There is no dispute that appellees, the defendants below, are health care providers; consequently, the first element of the HCLC definition is satisfied. Turning to the second element, it is important to note that the statutory focus is the nature of the “cause of action” being asserted, see id. § 74.001(a)(13), a phrase that denotes the existence or alleged existence of “a fact or facts entitling one to institute and maintain an action, which must be proved in order to obtain relief” or a “group of operative facts giving rise to one or more bases for suing; a factual situation that entitles one person to obtain a remedy in court from another person.” Cardwell, 356 S.W.3d at 654 (citing In re Jorden, 249 S.W.3d 416, 421 (Tex.2008) (orig. proceeding) (quoting A.H. Belo Corp. v. Blanton, 133 Tex. 391, 129 S.W.2d 619, 621 (1939); Black's Law Dictionary 235 (8th ed. 2004))); see Certified EMS, Inc. v. Potts, 355 S.W.3d 683, 691 (Tex.App.-Houston [1st Dist.] 2011, pet. granted) (op. on reh'g) (making the same observation). Consequently, the Legislature's use of “cause of action” signals that we are to look to whether the right of relief being asserted is predicated on certain types of facts rather than to the particular legal theories under which those facts purportedly operate to confer the right of relief. See Cardwell, 356 S.W.3d at 654 (citing Certified EMS, Inc., 355 S.W.3d at 691–92). The Legislature makes this further explicit in emphasizing that “whether the claimant's claim or cause of action sounds in tort or contract” is not what controls whether the cause of action is an HCLC. See Tex. Civ. Prac. & Rem.Code Ann. § 74.001(13); see also In re Jorden, 249 S.W.3d at 421–22 (similarly observing that because a “cause of action” derives from the presence of certain types of facts, its existence does not depend on whether suit has even been filed). Moreover, consistent with the TMLA's focus on facts rather than legal theories, the Texas Supreme Court has repeatedly emphasized that courts are to look to the “underlying nature,” “essence,” or “gravamen” of the cause of action rather than the manner in which it is pleaded. Yamada v. Friend, 335 S.W.3d 192, 197 (Tex.2010); Diversicare Gen. Partner, Inc. v. Rubio, 185 S.W.3d 842, 847 (Tex.2005); see also Yamada, 335 S.W.3d at 196 (adding that “[a]rtful pleading does not alter that nature”). “[W]e focus on the essence of [the plaintiff's] claim and consider the alleged wrongful conduct and the duties allegedly breached, rather that the unfortunate injuries [the plaintiff] suffered.” Diversicare Gen. Partner, Inc., 185 S.W.3d at 851.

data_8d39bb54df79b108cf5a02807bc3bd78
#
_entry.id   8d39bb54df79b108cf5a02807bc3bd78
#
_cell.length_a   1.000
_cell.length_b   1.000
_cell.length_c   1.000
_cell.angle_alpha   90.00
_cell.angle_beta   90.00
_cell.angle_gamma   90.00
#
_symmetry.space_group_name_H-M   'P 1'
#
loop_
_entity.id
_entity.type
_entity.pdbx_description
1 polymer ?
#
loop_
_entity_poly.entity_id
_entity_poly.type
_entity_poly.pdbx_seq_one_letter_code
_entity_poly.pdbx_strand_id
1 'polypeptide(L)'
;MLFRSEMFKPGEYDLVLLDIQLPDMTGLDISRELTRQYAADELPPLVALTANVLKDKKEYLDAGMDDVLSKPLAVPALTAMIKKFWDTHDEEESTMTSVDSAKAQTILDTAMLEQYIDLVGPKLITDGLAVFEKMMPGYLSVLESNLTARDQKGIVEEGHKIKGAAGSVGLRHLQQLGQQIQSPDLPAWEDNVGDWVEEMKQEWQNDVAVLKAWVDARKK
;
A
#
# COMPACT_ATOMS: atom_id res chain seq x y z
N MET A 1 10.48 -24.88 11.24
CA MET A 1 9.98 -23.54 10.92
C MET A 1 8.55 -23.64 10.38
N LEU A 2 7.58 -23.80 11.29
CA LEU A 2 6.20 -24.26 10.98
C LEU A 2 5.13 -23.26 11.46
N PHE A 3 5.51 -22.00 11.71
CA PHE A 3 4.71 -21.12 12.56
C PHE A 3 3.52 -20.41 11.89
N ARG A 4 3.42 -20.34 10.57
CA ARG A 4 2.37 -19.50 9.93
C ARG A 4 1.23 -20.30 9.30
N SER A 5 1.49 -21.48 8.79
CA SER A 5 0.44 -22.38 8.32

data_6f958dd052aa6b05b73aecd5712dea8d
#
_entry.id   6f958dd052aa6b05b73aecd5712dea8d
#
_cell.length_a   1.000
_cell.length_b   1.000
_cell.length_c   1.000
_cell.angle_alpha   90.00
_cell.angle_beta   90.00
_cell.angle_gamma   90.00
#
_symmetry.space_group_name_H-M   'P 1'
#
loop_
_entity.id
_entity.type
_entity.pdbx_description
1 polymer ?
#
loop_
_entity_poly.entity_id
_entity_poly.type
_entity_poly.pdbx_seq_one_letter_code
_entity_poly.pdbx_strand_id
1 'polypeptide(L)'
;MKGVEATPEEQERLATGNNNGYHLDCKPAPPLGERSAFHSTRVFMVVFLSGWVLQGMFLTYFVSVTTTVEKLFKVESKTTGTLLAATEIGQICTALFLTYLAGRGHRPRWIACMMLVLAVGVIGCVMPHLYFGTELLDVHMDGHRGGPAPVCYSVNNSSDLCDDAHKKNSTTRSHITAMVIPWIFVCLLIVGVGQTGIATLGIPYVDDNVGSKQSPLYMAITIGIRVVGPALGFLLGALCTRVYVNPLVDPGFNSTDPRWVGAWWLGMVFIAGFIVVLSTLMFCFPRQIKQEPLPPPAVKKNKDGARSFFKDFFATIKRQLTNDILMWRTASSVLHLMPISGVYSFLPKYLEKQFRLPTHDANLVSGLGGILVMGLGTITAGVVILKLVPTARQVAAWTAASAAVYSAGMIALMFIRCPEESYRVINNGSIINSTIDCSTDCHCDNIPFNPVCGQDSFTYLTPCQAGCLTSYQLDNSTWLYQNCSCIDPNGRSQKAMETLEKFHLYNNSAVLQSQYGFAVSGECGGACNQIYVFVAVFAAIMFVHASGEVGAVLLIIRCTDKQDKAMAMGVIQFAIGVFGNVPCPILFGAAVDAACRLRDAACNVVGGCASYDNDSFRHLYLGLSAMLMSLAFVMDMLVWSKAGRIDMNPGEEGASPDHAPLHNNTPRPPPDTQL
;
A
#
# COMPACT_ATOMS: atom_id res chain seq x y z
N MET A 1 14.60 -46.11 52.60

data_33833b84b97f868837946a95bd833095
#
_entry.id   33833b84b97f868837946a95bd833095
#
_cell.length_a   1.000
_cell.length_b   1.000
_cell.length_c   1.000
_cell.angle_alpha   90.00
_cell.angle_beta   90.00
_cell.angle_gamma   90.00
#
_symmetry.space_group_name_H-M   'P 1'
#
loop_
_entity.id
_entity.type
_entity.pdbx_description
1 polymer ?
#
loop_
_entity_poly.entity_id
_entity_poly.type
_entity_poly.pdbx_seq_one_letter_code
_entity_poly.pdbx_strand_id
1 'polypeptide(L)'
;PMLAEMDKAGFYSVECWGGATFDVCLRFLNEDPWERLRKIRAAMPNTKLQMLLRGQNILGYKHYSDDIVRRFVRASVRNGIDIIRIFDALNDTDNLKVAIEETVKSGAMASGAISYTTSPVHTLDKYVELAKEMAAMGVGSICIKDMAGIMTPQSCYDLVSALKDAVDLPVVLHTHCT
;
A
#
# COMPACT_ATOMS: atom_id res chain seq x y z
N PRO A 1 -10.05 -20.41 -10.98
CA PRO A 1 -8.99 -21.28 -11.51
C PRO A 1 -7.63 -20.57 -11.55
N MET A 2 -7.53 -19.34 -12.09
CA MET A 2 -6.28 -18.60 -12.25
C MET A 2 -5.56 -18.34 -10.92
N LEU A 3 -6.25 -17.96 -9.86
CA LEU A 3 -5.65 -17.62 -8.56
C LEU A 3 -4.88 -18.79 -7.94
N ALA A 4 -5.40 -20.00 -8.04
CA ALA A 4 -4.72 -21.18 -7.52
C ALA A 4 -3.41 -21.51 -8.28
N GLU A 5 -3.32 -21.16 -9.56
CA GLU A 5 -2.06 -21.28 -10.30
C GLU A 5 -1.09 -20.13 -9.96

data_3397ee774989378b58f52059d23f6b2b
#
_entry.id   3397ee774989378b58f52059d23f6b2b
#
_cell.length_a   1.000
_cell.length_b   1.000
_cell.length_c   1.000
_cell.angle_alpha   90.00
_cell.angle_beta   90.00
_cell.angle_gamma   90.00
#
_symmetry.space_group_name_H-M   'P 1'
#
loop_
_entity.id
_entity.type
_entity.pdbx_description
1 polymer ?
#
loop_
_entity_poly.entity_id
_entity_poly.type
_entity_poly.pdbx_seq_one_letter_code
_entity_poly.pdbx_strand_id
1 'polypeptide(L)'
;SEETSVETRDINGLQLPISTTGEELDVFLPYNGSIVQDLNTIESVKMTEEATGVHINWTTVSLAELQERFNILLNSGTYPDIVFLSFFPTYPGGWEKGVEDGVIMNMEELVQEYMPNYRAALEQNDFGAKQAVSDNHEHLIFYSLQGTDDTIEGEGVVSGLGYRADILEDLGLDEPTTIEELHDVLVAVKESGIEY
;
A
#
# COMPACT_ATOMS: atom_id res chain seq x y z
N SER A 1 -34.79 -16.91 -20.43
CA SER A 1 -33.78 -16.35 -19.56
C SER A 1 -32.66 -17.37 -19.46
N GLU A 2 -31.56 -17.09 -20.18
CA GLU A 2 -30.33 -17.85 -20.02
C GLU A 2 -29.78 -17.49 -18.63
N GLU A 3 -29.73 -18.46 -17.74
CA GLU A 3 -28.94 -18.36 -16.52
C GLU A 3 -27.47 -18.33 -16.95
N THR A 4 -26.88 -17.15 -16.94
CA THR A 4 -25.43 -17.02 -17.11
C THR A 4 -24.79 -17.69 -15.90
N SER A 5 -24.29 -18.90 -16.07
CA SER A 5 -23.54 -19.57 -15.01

Of particular significance to this case, the Texas Supreme Court has derived or extended from these principles a rule that the same facts giving rise to an HCLC cannot be asserted as a basis for a non-HCLC2 without complying with the TMLA's requirements. See Yamada, 335 S.W.3d at 196–98; accord Turtle Healthcare Grp., L.L.C. v. Linan, 337 S.W.3d 865, 868–69 (Tex.2011) (per curiam). To hold otherwise, the supreme court has reasoned, would invite plaintiffs to “split or splice[ ]” HCLCs “into a multitude of other causes of action with different standards of care, damages, and procedures ․ contraven[ing] the Legislature's explicit requirements.” Yamada, 335 S.W.3d at 197–98 (citing Diversicare Gen. Partner, Inc., 185 S.W.3d at 854).